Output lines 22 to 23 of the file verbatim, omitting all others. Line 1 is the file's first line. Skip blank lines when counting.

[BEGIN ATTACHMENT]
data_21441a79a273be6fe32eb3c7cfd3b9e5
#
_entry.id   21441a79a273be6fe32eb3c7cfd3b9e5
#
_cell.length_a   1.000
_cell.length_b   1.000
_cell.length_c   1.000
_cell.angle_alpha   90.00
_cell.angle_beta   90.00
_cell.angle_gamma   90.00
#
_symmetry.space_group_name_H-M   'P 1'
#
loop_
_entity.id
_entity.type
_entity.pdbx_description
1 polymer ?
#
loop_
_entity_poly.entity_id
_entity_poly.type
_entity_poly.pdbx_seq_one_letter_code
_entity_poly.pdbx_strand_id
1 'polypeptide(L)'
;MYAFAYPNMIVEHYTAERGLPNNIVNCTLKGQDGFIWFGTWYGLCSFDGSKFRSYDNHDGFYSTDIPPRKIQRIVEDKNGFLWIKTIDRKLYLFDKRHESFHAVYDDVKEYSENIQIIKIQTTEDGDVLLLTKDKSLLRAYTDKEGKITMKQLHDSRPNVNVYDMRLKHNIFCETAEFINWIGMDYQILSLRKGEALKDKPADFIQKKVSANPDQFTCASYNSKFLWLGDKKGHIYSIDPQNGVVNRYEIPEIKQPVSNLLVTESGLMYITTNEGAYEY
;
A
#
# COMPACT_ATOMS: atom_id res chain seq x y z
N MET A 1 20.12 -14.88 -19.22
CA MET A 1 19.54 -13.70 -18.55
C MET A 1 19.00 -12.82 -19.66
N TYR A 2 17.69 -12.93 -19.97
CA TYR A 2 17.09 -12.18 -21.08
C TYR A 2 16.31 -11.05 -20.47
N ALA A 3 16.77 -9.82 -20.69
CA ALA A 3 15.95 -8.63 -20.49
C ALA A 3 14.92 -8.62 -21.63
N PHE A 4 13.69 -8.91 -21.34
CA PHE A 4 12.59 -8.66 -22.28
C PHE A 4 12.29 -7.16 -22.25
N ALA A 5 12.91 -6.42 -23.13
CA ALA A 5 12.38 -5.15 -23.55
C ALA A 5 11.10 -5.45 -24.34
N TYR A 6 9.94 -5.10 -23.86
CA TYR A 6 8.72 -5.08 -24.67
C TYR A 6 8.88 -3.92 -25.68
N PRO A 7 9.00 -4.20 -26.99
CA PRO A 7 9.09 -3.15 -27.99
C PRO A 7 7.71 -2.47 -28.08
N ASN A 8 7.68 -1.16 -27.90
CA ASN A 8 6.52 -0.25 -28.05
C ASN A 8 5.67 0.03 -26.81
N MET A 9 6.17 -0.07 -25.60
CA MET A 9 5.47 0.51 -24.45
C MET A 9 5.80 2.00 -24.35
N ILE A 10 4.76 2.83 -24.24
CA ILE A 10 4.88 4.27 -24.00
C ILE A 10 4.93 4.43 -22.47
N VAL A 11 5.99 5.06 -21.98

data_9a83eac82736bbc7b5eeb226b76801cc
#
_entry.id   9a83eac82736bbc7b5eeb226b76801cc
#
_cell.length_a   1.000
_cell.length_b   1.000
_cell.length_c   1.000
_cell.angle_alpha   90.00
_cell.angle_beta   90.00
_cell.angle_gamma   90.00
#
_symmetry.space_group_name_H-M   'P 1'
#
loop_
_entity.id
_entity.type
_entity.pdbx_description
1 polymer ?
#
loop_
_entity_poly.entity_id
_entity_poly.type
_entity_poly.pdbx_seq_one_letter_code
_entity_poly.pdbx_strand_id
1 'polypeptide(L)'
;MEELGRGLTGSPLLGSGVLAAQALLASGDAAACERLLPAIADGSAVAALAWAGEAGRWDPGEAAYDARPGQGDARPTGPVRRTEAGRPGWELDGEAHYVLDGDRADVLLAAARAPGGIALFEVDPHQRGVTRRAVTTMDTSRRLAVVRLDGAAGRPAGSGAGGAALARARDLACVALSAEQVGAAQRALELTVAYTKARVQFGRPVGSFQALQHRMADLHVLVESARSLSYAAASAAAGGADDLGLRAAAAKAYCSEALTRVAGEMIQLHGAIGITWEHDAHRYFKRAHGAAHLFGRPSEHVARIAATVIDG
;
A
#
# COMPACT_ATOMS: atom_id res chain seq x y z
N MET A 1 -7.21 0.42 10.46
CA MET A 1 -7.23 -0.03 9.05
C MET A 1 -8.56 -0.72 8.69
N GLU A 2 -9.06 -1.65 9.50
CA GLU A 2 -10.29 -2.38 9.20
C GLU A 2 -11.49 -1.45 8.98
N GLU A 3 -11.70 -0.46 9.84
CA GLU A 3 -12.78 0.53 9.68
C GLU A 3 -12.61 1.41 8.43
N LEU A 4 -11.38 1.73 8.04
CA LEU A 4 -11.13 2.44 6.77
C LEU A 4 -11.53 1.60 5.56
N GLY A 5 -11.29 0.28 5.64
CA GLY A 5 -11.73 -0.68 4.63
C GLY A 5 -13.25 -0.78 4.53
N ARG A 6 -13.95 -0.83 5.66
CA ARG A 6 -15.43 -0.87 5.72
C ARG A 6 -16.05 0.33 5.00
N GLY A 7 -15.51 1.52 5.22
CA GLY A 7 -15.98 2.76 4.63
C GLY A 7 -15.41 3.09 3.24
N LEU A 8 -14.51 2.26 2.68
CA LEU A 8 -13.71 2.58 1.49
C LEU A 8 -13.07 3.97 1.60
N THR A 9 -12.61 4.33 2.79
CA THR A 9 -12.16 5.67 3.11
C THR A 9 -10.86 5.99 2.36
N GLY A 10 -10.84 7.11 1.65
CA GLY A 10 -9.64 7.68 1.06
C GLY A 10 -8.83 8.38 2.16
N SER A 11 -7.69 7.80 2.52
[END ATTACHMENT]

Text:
_entity_poly.type
_entity_poly.pdbx_seq_one_letter_code